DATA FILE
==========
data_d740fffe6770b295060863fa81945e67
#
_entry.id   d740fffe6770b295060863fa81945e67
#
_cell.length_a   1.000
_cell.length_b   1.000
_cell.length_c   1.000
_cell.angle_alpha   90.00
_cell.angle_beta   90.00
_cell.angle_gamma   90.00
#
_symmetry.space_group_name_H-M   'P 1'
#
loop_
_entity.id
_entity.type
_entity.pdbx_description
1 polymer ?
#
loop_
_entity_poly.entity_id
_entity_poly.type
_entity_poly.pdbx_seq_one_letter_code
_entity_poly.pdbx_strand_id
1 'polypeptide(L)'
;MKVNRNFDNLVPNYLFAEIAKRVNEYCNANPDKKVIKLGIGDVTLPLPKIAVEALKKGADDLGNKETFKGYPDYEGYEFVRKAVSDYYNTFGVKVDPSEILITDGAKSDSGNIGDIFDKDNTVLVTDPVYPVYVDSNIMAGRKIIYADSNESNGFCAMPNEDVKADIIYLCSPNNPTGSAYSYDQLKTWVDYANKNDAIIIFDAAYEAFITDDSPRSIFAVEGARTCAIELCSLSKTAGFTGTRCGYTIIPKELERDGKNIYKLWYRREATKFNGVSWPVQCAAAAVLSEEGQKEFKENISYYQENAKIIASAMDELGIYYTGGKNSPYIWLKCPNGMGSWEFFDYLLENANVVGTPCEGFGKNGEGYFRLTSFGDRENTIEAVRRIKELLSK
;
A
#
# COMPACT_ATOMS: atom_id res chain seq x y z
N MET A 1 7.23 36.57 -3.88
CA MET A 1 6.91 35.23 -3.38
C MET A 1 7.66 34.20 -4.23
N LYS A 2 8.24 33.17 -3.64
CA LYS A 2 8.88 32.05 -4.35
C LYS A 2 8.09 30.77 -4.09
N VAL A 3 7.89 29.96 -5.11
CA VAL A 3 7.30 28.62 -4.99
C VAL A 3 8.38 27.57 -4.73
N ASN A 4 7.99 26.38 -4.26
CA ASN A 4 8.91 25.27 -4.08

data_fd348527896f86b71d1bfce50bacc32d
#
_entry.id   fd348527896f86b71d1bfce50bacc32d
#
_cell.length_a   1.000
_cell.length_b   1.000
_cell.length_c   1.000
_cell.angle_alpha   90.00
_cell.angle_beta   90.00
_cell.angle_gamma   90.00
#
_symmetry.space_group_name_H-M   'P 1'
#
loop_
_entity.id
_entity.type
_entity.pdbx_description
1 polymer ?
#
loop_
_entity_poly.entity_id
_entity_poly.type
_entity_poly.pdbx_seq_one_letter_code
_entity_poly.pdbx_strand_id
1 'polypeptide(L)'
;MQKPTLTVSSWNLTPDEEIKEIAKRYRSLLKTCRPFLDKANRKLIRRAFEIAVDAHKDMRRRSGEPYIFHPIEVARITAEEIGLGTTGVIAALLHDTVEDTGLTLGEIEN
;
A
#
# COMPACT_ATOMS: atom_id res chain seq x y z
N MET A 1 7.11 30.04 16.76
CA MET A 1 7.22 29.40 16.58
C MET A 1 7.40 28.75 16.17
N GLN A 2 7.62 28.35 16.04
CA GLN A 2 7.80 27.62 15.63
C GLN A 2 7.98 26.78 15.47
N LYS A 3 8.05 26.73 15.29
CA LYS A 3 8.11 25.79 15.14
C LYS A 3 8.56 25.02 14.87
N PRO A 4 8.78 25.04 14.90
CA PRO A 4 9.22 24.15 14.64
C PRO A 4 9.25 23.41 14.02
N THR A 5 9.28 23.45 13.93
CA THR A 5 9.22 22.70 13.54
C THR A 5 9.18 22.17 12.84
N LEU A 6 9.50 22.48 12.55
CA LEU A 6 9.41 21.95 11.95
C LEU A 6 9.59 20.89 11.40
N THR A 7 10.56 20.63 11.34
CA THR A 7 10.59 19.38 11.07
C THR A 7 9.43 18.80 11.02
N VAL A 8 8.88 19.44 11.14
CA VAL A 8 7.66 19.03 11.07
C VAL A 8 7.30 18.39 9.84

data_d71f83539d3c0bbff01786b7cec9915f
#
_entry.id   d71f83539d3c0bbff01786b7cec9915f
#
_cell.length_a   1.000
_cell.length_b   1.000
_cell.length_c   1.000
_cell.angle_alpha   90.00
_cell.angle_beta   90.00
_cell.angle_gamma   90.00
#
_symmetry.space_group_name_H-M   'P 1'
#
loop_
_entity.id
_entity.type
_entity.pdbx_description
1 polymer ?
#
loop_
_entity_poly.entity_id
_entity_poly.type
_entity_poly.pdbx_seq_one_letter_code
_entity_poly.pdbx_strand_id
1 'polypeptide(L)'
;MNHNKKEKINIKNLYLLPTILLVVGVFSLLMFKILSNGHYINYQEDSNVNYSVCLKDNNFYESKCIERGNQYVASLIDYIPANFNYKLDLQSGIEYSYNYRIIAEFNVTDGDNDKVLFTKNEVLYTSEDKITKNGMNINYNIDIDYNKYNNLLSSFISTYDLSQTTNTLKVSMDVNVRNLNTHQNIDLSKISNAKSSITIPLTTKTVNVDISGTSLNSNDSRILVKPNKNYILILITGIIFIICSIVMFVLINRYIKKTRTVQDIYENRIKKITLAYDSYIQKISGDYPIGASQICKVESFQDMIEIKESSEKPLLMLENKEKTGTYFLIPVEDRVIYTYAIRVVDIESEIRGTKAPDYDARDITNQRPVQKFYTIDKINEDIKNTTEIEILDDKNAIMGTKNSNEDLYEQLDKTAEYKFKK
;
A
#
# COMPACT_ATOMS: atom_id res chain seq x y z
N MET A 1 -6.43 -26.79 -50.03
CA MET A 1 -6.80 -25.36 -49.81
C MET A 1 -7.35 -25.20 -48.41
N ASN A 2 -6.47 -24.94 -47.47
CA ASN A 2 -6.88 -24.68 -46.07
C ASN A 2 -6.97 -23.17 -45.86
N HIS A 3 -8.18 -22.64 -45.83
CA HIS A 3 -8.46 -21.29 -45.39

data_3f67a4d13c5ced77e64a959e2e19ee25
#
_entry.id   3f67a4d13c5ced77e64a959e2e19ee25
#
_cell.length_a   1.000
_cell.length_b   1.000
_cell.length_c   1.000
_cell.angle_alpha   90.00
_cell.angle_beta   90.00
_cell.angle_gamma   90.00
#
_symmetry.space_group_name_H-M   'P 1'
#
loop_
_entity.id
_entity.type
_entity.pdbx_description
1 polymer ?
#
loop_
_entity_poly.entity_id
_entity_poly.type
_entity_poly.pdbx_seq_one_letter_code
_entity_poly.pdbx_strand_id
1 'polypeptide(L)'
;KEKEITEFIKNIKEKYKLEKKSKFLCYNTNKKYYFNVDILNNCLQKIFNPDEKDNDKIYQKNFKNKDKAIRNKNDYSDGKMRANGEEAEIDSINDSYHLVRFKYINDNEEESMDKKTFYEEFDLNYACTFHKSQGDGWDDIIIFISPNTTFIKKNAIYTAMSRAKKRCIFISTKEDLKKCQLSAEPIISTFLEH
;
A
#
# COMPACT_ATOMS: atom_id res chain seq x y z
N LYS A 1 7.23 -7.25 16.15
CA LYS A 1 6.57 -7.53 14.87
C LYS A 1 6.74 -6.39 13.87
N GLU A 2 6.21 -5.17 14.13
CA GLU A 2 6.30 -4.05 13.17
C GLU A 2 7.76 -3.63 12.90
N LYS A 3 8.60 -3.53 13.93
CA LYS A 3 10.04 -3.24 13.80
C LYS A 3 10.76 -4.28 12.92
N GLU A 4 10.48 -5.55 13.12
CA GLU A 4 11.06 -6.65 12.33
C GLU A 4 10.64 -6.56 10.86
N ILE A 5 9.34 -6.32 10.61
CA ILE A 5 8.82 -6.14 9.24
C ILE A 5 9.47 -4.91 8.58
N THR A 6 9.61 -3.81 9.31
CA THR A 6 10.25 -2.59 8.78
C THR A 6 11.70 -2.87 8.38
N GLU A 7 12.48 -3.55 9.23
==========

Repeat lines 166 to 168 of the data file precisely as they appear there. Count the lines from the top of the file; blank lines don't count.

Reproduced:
C LYS A 1 6.74 -6.39 13.87
N GLU A 2 6.21 -5.17 14.13
CA GLU A 2 6.30 -4.05 13.17